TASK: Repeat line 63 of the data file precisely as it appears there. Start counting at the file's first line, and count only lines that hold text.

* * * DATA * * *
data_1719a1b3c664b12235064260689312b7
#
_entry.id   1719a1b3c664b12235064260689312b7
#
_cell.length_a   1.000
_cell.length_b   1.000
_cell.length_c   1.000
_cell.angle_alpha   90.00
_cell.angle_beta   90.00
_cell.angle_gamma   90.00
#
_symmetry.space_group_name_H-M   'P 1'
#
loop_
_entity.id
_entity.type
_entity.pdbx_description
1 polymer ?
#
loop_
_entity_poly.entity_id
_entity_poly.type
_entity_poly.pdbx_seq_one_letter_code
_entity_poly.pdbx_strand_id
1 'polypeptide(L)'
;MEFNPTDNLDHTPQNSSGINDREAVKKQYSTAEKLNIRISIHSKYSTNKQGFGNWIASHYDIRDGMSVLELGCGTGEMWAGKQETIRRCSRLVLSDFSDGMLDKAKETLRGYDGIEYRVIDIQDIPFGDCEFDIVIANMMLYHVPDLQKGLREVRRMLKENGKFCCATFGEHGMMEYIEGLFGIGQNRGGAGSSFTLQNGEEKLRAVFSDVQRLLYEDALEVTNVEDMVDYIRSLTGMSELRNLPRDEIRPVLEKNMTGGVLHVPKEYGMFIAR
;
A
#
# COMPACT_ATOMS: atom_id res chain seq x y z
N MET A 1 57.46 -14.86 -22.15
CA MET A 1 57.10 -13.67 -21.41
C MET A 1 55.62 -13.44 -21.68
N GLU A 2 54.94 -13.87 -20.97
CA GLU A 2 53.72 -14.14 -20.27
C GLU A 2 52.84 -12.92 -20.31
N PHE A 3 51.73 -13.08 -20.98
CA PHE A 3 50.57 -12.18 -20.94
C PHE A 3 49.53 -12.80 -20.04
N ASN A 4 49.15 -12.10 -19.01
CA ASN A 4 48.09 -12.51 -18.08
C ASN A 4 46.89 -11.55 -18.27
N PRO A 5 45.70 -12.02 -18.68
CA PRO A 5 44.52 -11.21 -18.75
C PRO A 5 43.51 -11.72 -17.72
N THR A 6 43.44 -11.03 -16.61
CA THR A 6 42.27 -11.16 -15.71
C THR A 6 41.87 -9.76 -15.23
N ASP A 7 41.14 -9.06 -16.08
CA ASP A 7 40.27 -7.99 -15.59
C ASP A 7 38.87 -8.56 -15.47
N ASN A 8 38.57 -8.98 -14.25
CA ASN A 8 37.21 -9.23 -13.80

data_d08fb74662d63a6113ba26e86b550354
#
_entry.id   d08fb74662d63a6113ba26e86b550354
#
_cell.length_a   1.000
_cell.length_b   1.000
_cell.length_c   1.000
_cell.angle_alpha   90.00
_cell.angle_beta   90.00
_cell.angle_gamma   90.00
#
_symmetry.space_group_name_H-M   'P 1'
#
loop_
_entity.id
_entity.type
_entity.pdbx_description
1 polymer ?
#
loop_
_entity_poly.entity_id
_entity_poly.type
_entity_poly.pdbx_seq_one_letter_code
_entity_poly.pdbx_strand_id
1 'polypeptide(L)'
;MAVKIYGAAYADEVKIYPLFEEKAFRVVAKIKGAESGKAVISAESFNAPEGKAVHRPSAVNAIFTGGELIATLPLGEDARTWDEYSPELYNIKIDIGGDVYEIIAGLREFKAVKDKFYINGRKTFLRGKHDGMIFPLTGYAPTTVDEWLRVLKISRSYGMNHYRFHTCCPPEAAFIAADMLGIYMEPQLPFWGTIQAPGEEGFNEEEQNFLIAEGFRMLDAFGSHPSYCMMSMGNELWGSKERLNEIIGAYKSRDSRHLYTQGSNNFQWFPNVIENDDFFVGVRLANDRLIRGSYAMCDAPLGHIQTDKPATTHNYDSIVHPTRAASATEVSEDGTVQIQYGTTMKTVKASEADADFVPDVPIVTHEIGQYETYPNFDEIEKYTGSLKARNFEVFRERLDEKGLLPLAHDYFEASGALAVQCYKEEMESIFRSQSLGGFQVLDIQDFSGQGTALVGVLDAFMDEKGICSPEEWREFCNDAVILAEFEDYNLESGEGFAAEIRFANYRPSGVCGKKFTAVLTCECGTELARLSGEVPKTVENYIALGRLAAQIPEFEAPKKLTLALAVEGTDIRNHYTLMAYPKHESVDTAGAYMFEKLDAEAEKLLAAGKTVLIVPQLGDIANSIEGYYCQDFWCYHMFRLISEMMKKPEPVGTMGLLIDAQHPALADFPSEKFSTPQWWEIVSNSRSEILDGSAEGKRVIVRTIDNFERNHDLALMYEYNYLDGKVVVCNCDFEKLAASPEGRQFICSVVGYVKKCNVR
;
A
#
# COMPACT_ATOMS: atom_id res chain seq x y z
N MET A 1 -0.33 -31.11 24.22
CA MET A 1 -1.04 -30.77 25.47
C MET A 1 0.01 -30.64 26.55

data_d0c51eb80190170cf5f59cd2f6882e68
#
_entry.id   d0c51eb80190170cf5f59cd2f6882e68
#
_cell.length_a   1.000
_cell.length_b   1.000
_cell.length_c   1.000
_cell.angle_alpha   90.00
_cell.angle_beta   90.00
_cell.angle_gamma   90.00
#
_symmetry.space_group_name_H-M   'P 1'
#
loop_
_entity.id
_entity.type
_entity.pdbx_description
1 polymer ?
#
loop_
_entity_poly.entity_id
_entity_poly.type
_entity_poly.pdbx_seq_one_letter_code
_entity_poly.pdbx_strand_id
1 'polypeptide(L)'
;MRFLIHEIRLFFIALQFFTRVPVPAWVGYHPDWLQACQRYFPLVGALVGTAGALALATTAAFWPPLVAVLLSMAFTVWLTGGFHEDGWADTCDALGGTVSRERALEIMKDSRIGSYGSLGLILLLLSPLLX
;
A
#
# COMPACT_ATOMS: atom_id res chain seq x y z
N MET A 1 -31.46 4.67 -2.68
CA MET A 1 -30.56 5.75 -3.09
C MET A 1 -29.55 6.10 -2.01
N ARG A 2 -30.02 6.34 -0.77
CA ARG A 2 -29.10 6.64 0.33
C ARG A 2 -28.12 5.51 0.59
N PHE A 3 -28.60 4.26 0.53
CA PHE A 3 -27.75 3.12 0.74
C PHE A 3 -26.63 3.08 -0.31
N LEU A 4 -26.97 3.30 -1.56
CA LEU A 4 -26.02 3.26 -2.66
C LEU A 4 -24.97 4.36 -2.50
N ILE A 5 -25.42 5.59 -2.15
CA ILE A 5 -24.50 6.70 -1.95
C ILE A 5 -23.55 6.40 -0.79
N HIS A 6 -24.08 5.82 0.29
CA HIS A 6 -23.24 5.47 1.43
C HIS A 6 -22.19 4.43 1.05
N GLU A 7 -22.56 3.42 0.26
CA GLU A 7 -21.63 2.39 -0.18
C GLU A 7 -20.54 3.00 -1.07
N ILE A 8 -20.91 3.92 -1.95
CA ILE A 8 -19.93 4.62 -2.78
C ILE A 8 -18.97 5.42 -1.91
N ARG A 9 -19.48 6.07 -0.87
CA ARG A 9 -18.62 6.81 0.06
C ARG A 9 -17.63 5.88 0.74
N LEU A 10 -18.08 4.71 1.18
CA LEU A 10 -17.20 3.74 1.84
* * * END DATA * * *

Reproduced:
_cell.angle_gamma   90.00